I originally wrote this for a golfing magazine circa 1998 but it continues to be useful - maybe for you x
A lot of my of my work is with people who have injuries; sports and others. I also help people manage pain, i.e. childbirth, hypno-anaesthesia for surgery and dental treatment. Following a recent experience it now seems a good time to talk about pain management.
What experience I hear you ask?
During one of my recent hypnosis workshops for golfers with a group of nine there were two people with shoulder and neck pain, someone had a back ache, there were three headaches and one person was suffering with IBS. The two people remaining who didn’t have any pain felt quite left out. If you ask around most people experience discomfort of one sort or another quite frequently, especially headaches and the ilk. It might be just general aches and pains, pain following injury or surgery or a stress related problem in the form of tensions in the body.
Before any pain can be managed it is important to ascertain the cause. Pain is always a signal that something isn’t right or that an injury has occurred and anything new must be discussed with a doctor or similar. But, pain from stress, in the form of a holding pattern or as an emotional response, can be excruciating and seem like an injury reaction.
Chronic pain, whatever the cause, is very stressful and debilitating but it can be therapeutic to be doing something, i.e. playing golf. Most doctors are pleased if their patients want to exercise, play games or participate in sport and taking part in something is also good for mental health and can help to stop depression creeping in.
Back to the original group - of the two with shoulder and neck problems - one was stress related and the other had an old injury. The back ache was a muscle spasm around a degenerative disc. All three headaches and the IBS were caused by stress and all involved were regularly taking pain killers.
They all wanted to continue playing golf and would just take extra pills either before or after a round. Too many pain-killers can cause problems of their own so it is not good to take an excessive amount.
However, although I would certainly not suggest stopping the popping if you are going to participate in games or sports regardless you may as well try to manage pain and tensions in a natural less damaging way.
Your perception of discomfort is important. Pretending the pain isn’t there is not the answer. But, being aware of, and then managing it, is.
If we are relaxed we hurt less so breathing properly is the first step. We tend to breathe in and hold our breath if we experience discomfort but that makes our muscles tense and sore. Examples are fist clenching, jaw locking, shoulders up and bowels tightening plus many others.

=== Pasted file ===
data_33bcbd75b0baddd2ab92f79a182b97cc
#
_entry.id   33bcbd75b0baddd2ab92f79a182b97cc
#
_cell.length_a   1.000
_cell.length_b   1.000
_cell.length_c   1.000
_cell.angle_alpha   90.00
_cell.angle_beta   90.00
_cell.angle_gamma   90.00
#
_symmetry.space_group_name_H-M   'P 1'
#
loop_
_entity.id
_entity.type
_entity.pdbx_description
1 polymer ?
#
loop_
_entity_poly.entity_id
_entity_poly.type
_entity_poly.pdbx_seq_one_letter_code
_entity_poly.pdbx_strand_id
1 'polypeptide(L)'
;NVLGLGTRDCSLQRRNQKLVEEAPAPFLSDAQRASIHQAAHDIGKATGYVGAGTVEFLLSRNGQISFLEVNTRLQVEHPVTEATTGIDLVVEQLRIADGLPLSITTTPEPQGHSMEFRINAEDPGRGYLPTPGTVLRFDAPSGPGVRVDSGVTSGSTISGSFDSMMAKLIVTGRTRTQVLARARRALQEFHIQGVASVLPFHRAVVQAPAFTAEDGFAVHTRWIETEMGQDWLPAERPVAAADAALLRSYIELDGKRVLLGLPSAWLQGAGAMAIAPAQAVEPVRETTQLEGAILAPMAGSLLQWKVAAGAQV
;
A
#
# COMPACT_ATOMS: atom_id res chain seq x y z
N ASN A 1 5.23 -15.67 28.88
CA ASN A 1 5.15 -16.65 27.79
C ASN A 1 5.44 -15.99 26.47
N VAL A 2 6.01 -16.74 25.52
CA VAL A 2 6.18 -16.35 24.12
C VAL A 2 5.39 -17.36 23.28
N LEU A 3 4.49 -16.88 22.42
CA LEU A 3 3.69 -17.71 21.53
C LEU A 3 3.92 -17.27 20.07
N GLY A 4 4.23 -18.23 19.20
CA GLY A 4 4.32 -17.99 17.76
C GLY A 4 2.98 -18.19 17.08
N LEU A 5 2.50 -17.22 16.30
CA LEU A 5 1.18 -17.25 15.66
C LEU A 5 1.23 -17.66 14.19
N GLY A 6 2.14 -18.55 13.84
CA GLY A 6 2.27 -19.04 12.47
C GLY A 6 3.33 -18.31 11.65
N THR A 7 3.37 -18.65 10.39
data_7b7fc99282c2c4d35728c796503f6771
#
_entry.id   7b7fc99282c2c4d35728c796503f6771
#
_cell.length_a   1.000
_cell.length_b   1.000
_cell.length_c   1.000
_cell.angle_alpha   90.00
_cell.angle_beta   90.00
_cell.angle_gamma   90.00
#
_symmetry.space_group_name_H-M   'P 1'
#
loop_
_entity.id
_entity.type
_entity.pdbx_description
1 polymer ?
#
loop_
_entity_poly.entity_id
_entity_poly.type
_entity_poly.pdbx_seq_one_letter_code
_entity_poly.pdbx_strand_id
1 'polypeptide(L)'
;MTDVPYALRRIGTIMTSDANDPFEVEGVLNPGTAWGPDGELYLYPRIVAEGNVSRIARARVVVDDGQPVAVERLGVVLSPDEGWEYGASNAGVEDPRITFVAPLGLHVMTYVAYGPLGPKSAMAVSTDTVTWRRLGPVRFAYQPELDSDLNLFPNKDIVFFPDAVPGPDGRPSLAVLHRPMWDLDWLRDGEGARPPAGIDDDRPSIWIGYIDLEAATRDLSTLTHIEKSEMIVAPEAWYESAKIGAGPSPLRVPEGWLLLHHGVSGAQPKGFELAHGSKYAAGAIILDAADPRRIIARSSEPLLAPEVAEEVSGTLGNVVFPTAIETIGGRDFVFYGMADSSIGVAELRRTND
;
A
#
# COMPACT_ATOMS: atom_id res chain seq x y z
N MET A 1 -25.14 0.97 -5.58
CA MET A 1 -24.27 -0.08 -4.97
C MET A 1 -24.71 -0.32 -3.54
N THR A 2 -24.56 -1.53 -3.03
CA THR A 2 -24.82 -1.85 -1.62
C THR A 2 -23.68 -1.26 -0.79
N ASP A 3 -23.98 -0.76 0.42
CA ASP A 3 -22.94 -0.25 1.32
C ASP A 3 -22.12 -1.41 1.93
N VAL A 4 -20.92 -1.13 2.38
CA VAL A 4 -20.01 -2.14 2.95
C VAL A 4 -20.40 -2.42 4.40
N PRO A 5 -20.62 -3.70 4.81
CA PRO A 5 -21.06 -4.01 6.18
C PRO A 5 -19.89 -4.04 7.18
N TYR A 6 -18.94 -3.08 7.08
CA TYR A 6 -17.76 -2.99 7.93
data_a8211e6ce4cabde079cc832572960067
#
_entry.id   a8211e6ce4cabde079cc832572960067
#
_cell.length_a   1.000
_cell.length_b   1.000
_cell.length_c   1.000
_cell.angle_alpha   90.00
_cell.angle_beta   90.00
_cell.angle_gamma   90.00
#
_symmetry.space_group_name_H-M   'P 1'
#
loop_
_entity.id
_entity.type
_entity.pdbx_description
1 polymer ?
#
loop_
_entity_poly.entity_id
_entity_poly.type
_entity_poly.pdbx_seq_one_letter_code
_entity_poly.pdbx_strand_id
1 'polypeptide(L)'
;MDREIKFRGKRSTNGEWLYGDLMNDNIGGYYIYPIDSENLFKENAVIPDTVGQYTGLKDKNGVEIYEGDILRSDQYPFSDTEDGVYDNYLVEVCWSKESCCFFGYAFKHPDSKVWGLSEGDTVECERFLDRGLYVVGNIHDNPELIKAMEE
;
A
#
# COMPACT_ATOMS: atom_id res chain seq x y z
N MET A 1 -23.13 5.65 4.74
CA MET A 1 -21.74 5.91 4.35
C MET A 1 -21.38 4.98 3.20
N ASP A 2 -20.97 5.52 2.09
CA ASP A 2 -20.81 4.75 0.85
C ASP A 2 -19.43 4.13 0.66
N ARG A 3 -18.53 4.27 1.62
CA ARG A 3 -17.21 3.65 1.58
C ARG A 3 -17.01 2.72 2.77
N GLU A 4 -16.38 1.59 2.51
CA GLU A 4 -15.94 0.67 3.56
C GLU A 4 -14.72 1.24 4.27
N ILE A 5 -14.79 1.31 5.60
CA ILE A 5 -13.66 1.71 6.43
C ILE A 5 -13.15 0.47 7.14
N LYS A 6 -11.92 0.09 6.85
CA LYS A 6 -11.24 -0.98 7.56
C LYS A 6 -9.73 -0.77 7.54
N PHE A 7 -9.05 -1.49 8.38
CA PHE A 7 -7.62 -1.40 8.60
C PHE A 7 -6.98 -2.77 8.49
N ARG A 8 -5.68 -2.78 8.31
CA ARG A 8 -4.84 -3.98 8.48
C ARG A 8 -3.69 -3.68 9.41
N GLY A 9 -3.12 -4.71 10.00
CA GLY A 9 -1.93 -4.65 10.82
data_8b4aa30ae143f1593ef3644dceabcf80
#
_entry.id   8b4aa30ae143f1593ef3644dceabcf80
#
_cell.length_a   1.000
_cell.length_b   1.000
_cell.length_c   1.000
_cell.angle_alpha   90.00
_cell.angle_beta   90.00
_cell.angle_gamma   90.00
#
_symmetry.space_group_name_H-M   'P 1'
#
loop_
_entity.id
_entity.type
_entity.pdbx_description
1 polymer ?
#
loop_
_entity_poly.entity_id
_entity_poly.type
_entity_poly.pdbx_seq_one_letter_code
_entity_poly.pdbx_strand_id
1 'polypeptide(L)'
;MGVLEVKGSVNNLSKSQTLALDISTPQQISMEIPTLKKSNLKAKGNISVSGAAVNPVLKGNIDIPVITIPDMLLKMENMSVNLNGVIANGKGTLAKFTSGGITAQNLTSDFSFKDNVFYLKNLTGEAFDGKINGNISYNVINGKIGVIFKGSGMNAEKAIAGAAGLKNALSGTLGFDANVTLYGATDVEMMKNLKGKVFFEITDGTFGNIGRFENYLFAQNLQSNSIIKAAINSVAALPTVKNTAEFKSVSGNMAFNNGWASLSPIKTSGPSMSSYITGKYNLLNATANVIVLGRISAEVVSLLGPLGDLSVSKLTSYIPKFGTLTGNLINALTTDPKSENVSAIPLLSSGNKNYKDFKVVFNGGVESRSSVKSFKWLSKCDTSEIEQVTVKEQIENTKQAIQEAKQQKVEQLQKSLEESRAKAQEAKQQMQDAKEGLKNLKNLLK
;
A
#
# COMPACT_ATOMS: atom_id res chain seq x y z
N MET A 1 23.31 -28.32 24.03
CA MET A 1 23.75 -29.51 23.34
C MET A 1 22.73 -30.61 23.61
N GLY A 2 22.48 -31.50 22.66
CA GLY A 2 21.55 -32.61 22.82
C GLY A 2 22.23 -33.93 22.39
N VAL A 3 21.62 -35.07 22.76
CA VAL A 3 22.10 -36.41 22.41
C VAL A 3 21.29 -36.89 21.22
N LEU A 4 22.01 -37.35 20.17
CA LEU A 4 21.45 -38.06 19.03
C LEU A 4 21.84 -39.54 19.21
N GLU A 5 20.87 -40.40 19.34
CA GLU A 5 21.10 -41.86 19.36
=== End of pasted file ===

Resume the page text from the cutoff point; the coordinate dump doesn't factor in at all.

If you have any pain now think about where it is and imagine breathing into that part of your body while mentally soothing the hurt away. Think about how you would feel without any pain. How you would stand, sit speak, swing a golf club etc. Act out these movements or behaviours in your mind. If you do this a few times your subconscious can begin to find ways to create it permanently.
Here is a technique you might find useful especially for helping a headache - but beneficial for any type of pain. Of course prevention is always better but sometimes we are not quick, or aware enough and we’re not on a mission anyway because we are too normal! Identify exactly where you are feeling pain right up to the edges of it. Be specific. Does it end level with your left ear, is it resting on an eyebrow or is it drilling into you shoulder? When you know, begin to focus on softening it and rubbing it away from the edges inwards. However you would do this is right for you - whether you visualise, feel or talk to the pain. Play a mental game of brilliant golf (or anything else you choose) concentrating on feeling well with your body relaxed and your mind clear. Doing this when relaxed releases natural endorphins that create pain relief and make you feel good. This also happens when exercising or if we are busy. Have you ever hurt yourself but either not noticed or not felt it until later when you stopped and paid attention to it?
Visualisation in very useful because you can personalise it in any way that you like. You can create numbness - like a local anaesthetic at the dentist, relax muscles, close imaginary gates that stop pain or change the shape of it to make it manageable.
Here is the method the group used:
Sit comfortably and start the relaxation process by regulating your breathing and slowing everything down - including your thoughts. For a few moments just ‘be’. Now direct calmness to any areas where you think it might be needed. If you have discomfort in any joints or muscles imagine a healing balm flowing into, through and over them; caressed in comfort, dissolving away - lubricating the whole area to allow a freedom in movement. You can create warmth or coolness depending on your needs just by thinking about it. Allow everything to soften and soothe. Drift away into your thoughts for awhile knowing that when you ‘awaken’ you will feel more comfortable.
Be as creative as you can and your mind will do all it can to help you.
News from the Muse
This blog is about me, my travels, my back story and the road to recovery. Hopefully it might resonate with others in pain and maybe my discoveries will help.
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